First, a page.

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dc.contributor.advisorSmith, Forrest
dc.contributor.authorHammad, Sherif
dc.date.accessioned2012-03-15T17:51:28Z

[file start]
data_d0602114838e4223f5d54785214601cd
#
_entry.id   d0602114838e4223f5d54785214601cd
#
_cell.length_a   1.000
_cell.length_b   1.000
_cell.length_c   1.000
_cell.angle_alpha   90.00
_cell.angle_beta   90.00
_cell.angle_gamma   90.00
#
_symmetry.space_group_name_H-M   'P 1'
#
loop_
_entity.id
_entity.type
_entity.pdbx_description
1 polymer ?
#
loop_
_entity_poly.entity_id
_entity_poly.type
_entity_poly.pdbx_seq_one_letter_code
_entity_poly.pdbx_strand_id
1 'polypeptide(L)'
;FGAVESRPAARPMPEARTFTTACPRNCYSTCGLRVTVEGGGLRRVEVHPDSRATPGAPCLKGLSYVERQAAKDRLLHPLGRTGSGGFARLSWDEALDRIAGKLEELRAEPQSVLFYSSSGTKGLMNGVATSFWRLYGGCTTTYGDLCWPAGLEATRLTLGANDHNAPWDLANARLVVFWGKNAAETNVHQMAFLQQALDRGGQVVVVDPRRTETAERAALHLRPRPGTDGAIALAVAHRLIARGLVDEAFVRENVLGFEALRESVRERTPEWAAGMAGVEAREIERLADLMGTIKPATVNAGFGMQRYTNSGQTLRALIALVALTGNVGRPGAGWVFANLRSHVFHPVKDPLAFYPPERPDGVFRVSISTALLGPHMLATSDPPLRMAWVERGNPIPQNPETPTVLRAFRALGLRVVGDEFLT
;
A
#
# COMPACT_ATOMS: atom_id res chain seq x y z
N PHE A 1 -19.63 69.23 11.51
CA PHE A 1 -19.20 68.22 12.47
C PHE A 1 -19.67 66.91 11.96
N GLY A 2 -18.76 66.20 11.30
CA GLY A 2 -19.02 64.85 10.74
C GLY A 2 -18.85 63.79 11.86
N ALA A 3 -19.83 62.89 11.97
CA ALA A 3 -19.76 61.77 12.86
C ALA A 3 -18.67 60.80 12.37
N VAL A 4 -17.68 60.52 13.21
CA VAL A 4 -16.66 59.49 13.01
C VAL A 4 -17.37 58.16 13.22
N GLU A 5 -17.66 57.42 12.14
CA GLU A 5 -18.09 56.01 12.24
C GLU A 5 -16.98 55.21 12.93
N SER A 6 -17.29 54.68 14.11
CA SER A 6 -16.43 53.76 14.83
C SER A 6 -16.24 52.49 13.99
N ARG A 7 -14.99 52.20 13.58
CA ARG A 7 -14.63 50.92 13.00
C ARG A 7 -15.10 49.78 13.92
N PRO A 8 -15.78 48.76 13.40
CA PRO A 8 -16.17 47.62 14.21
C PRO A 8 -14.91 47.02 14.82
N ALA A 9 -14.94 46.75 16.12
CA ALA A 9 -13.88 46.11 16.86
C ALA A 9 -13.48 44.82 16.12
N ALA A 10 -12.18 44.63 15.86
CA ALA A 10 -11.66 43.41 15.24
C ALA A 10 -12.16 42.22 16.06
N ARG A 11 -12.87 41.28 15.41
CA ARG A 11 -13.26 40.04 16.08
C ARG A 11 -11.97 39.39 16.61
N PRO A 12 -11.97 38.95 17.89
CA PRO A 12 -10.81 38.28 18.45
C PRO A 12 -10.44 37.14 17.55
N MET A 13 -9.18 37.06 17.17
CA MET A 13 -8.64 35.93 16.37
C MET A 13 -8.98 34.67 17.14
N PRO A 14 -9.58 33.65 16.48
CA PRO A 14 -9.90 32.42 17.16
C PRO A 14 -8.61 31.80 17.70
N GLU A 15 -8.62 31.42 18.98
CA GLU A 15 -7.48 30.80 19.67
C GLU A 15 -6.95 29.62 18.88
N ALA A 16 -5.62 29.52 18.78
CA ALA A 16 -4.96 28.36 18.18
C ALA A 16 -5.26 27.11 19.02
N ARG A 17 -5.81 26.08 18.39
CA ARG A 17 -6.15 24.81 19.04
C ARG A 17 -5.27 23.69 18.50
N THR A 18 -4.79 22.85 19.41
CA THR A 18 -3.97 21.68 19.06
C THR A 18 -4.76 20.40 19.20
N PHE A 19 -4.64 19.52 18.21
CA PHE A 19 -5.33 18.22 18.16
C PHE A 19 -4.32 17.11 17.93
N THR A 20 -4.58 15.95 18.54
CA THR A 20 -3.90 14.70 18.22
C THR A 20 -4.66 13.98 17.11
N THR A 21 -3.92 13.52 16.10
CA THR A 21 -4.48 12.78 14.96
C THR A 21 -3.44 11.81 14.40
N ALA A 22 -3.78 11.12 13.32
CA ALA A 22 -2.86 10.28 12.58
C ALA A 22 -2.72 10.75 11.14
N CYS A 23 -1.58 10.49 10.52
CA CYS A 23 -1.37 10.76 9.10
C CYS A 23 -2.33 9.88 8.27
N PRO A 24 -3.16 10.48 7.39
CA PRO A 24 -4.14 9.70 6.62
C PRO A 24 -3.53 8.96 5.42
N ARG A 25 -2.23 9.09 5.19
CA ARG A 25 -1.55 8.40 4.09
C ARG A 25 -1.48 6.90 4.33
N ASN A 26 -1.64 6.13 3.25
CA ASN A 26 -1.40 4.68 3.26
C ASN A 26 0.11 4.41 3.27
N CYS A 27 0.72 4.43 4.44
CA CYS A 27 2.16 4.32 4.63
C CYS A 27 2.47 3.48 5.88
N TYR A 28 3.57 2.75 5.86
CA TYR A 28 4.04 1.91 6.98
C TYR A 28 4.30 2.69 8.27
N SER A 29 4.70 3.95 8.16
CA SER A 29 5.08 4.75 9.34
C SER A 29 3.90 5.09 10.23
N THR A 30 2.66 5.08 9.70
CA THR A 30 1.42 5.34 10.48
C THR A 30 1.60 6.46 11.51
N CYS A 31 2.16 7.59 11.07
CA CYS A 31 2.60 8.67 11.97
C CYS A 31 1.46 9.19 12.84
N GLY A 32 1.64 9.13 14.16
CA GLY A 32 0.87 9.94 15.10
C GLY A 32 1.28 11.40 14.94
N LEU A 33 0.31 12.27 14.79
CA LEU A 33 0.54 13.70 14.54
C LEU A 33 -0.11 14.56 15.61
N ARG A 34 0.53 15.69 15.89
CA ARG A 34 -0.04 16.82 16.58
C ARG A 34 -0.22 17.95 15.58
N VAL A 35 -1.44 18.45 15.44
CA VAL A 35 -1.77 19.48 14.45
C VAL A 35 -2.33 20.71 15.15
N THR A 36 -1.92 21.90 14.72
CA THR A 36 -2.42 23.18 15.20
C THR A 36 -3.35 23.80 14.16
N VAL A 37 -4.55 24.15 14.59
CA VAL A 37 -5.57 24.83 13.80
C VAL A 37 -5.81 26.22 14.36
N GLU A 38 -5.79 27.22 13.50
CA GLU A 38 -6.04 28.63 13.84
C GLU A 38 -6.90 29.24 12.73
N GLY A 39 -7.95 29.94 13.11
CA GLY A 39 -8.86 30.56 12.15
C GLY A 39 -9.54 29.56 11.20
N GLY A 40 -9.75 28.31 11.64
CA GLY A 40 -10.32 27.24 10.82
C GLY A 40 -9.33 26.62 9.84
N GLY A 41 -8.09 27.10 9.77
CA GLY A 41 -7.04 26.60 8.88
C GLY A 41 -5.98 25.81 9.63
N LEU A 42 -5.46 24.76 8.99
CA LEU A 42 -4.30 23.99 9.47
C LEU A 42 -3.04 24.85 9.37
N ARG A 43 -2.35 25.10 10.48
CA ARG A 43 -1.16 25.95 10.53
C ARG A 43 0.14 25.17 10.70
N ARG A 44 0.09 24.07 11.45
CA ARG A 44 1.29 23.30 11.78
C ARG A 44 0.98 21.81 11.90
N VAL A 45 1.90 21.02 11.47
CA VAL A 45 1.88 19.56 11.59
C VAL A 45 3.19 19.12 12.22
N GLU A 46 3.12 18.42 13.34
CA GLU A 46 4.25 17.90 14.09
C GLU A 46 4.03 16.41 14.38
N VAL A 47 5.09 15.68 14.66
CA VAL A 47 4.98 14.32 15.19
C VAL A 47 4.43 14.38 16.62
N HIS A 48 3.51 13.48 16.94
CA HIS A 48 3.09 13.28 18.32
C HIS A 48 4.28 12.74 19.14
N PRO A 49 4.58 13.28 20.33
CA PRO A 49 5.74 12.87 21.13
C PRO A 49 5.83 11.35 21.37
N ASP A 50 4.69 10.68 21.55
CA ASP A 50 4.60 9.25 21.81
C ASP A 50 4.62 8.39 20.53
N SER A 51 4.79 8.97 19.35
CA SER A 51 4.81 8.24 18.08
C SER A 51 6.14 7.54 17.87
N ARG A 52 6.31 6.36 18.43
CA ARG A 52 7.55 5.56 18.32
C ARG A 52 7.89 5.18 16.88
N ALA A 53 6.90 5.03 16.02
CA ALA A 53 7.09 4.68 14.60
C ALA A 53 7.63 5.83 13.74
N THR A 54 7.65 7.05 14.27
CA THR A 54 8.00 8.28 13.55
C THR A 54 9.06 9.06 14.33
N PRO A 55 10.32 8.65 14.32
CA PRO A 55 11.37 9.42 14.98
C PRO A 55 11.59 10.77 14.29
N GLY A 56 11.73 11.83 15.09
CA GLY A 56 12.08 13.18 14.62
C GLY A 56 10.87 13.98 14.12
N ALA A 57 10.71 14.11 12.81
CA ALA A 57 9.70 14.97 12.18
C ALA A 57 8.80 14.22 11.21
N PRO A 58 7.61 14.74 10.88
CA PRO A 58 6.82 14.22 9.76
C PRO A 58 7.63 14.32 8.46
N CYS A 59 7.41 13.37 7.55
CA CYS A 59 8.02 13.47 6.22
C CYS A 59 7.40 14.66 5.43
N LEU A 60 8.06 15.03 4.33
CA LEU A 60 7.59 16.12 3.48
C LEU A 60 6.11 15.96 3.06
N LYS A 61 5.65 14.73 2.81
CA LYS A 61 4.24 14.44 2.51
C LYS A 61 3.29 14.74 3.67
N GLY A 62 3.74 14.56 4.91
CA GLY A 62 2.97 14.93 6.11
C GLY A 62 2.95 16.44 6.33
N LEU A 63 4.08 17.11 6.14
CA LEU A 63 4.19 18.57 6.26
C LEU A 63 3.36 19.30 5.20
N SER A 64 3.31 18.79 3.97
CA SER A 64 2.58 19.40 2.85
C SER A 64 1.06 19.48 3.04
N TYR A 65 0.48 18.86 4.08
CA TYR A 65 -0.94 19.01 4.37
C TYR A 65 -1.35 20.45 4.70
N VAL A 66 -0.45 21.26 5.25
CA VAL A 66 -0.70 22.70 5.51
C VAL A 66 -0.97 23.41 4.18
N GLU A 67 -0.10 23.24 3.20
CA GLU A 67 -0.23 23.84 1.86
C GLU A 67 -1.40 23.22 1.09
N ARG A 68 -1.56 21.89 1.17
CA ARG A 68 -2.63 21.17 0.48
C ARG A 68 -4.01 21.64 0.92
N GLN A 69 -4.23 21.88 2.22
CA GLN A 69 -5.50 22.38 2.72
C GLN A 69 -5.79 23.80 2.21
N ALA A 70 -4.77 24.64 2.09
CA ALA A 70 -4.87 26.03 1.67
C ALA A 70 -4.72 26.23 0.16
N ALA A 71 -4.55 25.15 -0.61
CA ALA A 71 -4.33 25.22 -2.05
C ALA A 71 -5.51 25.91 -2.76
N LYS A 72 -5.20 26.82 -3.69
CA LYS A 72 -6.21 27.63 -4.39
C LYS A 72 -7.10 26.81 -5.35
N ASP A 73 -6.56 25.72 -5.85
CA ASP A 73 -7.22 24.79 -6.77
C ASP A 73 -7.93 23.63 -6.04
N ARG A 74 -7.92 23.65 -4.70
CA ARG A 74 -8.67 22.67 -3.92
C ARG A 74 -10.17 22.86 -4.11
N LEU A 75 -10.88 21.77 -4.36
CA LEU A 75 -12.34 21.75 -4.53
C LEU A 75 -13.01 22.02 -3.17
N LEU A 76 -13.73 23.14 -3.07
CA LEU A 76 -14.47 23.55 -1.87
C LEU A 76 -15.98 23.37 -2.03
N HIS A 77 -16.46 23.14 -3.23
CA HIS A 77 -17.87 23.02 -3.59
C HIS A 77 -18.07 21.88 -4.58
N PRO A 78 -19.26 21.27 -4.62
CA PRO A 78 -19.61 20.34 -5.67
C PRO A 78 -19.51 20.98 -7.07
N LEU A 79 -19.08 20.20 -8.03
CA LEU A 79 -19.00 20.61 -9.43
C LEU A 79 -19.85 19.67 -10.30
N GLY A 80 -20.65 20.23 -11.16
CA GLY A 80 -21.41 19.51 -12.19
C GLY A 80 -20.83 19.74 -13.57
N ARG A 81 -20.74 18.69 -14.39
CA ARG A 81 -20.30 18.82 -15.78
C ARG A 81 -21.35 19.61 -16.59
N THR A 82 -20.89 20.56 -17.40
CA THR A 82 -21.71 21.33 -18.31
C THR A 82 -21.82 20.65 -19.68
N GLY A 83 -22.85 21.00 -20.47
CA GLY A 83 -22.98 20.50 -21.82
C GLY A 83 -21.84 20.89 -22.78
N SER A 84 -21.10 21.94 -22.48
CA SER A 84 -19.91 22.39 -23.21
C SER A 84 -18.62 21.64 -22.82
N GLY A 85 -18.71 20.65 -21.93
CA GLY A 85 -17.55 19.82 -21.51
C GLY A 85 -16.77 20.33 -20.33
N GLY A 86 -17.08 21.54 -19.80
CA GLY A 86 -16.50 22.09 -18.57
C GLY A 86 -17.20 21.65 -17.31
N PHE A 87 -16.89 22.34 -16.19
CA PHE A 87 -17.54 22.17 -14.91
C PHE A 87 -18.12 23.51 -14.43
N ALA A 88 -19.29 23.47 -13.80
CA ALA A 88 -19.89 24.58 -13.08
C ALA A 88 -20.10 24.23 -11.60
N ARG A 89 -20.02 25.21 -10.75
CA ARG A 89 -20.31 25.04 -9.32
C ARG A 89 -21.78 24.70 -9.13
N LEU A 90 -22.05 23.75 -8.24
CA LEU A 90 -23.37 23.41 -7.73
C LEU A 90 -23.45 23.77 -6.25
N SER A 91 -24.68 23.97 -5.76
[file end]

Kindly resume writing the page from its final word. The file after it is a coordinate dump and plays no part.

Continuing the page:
dc.date.available2012-03-15T17:51:28Z
dc.date.issued2012-03-15
dc.identifier.urihttp://hdl.handle.net/10415/2978